Albert Einstein’s most famous contribution to physics, the Theory of Relativity, is known by name around the world, but the majority of people do not know about it in depth. This is because the theory is relatively difficult to grasp. Most people do not even know that the thoery encompases two interralted theories: special relativity and general relativity. Therefore, the following paragraphs will aid people in knowing more about this essential theory of physics.

Firstly, we need to understand the difference between the two theories encapsulated in the Theory of Relativity. Special relativity is the first component of the main theory. According to Space.com when explaining special relativity, “Simply put, as an object approaches the speed of light, its mass becomes infinite and it is unable to go any faster than light travels. This cosmic speed limit has been a subject of much discussion in physics, and even in science fiction, as people think about how to travel across vast distances. The theory of special relativity explains how space and time are linked for objects that are moving at a consistent speed in a straight line” (Howell, Elizabeth). This theory is based on two postulates proposed by Einstein in a paper called “On the Electrodynamics of Moving Bodies”:

**1) The laws of physics are invariant (i.e., identical) in all inertial systems (i.e., non-accelerating frames of reference).**

**2) The speed of light in a vacuum is the same for all observers, regardless of the motion of the light source.**

The theory of special relativity is the most accurate model of motion when the influence of gravity is barely traceable. It also has many consequences, one of which is time being perceived not as absolute, but rather dependent on a frame of reference and position in space.

Moving on to the theory of general relativity, it is now the modern description of gravitation. It gives us a unified look at gravitation, as it generalizes special relativity and Newton’s law of universal gravitation. According to New Scientist, “it explains that what we perceive as the force of gravity in fact arises from the curvature of space and time. Einstein proposed that objects such as the sun and the Earth change this geometry. In the presence of matter and energy it can evolve, stretch and warp, forming ridges, mountains and valleys that cause bodies moving through it to zigzag and curve” (“Instant Expert: General Relativity”). So, the existence of matter in spacetime influences whatever is around it in the form of gravity. The curvature of spacetime is essentially gravity.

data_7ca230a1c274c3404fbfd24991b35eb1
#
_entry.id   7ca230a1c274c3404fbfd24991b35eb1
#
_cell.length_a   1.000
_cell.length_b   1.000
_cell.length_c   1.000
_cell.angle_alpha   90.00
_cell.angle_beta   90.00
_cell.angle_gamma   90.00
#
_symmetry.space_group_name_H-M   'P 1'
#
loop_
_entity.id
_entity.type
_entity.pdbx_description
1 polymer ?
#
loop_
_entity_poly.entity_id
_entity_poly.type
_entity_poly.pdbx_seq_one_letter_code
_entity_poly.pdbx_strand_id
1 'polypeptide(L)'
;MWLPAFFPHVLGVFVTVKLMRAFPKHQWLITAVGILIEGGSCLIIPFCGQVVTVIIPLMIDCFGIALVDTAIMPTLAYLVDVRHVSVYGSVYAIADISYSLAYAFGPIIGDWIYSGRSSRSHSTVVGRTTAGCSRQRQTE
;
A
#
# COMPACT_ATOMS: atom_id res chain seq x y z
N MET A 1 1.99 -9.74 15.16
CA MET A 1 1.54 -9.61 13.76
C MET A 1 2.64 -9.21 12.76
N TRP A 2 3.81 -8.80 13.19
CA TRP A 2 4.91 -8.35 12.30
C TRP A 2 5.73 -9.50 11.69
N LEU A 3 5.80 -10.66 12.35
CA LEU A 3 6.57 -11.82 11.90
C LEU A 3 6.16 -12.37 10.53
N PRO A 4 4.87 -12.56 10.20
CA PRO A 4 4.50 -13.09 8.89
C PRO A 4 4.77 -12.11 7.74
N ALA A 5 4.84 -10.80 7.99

The Theory of Relativity has many implications. First of all, the famous equation E=mc2 means that energy is mass times the speed of light squared. This elegant equation showed that mass and energy are interchangeable (“Today in Science: Albert Einstein and E=Mc2.”). The theory also infers the fact of time dilation, which is “The slowing of the passage of time experienced by objects in motion relative to an observer; measurable only at relativistic speeds” (Boundless). Therefore, if one person is going at a higher velocity than another person for a certain period of time, the person who is experiencing a lower velocity will measure time differently. The person who spent time at a higher velocity will measure time in a shorter manner. In addition, length contraction is implied by the Theory of Relativity. If an object moves at a rate close to the speed of light, or significant fractions of that speed, the object can be observed as being shorter. This is an actual, observable shortness of length. However in its zero-velocity state, its length would return to normal.

Above were just a few implications of the theory. There is so much more to discuss, as one can imagine. However, for the purpose of this essay, let us backtrack and redefine the Theory of Relativity. It is a combination of special relativity (basically, when matter approaches the speed of light, its mass becomes infinite and cannot go faster than the speed of light) and general relativity (gravity is the curvature of spacetime through the presence of matter). This is the most basic breakdown of the theory, but it has changed how we look at classical physics and our physical universe.

## Works Cited

Howell, Elizabeth. “Einstein’s Theory of Special Relativity.” Space.com, Space.com, 30 Mar. 2017, www.space.com/36273-theory-special-relativity.html.

“Instant Expert: General Relativity.” New Scientist, New Scientist, www.newscientist.com/round-up/instant-expert-general-relativity/.

“Today in Science: Albert Einstein and E=Mc2.” EarthSky, earthsky.org/human-world/this-date-in-science-emc2.

Boundless. “Boundless Physics.” Lumen Learning, Lumen, courses.lumenlearning.com/boundless-physics/chapter/implications-of-special-relativity/.

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